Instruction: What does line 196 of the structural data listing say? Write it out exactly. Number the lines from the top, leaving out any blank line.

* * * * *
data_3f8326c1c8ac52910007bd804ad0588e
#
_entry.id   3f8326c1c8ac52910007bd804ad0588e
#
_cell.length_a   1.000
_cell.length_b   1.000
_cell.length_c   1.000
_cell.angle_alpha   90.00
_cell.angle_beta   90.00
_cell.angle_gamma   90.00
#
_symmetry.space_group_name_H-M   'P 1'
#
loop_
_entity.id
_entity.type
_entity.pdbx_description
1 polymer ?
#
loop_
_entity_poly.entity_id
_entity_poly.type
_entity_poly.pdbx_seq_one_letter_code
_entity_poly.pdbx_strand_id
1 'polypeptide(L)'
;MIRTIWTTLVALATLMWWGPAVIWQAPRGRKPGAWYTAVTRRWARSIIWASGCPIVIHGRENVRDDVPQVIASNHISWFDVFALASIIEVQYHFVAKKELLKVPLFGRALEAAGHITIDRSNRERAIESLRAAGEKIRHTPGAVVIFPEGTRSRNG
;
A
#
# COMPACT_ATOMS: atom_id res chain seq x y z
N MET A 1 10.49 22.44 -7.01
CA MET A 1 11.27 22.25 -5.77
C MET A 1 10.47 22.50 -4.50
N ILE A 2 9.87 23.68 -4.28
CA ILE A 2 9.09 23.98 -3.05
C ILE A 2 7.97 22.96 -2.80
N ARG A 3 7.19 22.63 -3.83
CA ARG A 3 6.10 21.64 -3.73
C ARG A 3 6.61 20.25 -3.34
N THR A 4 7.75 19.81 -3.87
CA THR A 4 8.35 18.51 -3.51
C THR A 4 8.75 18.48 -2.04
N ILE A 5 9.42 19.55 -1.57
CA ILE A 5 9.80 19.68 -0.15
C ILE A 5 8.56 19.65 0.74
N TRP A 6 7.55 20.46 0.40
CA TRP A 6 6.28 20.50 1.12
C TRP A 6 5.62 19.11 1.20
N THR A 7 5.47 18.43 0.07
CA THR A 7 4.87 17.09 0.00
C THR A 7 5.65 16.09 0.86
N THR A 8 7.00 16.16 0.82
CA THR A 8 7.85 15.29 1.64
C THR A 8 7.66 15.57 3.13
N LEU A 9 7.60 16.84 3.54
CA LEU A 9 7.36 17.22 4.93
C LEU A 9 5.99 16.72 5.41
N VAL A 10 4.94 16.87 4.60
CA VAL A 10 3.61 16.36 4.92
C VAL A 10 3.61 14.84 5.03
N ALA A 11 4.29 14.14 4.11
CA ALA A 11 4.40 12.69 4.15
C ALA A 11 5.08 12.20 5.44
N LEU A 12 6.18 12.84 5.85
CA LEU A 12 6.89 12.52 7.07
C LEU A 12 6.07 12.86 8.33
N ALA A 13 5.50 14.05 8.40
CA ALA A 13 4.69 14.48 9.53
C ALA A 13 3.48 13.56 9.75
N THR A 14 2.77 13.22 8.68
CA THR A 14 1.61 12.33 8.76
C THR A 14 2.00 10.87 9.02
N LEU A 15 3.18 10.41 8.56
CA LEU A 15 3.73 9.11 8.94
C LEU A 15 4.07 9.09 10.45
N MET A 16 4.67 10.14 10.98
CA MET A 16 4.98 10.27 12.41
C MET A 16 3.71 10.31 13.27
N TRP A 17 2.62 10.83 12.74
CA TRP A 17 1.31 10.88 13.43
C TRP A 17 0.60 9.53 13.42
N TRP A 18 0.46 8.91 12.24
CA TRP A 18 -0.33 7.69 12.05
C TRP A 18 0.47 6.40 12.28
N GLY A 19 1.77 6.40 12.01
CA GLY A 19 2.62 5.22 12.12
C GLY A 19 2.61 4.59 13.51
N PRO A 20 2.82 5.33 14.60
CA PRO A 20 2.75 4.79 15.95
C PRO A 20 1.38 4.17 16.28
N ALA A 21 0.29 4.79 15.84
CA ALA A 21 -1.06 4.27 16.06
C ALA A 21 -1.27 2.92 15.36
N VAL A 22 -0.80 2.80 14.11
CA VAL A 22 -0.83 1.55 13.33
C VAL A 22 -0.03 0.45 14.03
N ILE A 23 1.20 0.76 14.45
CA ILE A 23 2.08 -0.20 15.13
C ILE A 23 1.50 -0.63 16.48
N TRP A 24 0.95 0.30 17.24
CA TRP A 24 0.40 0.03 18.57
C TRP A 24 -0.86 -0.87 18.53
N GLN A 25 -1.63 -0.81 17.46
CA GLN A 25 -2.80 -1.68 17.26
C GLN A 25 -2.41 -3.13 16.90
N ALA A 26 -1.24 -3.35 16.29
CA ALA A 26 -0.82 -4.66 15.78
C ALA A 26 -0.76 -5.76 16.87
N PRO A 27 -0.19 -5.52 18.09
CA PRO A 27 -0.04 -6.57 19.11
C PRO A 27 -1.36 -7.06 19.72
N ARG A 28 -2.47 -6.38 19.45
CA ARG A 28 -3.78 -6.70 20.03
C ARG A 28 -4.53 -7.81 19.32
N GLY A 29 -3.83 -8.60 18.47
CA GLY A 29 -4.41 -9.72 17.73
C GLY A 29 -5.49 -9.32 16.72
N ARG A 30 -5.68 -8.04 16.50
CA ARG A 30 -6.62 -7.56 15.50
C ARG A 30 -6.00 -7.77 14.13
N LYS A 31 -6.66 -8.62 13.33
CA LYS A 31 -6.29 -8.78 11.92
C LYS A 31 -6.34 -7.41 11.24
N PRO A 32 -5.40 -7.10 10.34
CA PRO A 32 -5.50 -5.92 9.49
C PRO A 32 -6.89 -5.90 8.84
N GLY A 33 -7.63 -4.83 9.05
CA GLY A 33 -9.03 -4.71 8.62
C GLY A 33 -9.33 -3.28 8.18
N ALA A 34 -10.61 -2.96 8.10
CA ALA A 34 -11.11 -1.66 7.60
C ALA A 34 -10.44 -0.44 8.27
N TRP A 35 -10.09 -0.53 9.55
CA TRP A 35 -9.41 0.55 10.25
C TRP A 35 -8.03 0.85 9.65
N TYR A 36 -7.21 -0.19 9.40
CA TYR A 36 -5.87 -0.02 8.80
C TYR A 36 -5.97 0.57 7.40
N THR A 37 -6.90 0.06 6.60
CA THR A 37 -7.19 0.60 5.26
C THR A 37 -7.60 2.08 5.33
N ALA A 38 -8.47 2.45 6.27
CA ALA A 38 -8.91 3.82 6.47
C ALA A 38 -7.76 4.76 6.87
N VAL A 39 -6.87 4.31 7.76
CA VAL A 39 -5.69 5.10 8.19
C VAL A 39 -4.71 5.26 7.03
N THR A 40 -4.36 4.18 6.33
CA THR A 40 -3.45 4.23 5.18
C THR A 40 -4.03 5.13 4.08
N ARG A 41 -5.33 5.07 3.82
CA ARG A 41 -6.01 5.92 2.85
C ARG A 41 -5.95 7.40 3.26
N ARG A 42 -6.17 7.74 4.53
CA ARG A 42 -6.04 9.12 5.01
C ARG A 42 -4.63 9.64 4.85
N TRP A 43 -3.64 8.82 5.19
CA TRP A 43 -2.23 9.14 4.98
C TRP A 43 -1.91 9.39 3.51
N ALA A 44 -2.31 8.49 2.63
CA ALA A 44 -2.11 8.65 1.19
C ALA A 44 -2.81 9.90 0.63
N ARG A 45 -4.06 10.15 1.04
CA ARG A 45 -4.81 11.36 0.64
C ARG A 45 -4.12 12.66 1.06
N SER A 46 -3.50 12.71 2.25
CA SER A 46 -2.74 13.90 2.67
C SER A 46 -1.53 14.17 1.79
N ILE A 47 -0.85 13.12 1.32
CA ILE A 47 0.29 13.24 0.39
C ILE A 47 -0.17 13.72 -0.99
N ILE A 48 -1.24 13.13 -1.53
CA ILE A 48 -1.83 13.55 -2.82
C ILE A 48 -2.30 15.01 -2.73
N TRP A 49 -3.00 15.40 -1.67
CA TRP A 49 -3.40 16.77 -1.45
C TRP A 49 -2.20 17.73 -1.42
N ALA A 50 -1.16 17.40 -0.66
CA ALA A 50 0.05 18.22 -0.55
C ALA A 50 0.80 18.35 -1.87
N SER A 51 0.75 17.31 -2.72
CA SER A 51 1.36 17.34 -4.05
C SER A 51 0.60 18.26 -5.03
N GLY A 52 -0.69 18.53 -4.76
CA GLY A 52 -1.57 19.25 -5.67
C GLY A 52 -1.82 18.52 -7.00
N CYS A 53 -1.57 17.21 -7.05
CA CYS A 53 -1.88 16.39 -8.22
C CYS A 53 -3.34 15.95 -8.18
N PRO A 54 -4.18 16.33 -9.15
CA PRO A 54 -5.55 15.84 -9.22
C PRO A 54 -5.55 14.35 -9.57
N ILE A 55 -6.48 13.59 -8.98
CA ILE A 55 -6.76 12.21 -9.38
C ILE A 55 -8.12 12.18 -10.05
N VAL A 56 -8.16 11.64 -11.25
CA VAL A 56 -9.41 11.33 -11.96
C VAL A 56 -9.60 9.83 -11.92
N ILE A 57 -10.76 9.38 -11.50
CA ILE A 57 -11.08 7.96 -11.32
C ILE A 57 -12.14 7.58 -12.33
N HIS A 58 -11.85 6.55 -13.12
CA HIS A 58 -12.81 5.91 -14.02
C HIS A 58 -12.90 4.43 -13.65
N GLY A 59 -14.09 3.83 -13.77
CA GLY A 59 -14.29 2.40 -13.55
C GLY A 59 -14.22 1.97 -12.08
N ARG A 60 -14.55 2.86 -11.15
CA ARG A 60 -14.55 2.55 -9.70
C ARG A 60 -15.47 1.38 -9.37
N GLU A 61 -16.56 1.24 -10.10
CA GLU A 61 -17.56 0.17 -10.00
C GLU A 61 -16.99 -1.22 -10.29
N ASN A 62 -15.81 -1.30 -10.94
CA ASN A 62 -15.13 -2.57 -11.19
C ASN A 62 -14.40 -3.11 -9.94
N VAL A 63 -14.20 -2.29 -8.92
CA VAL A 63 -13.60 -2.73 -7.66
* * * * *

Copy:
N VAL A 56 -8.16 11.64 -11.25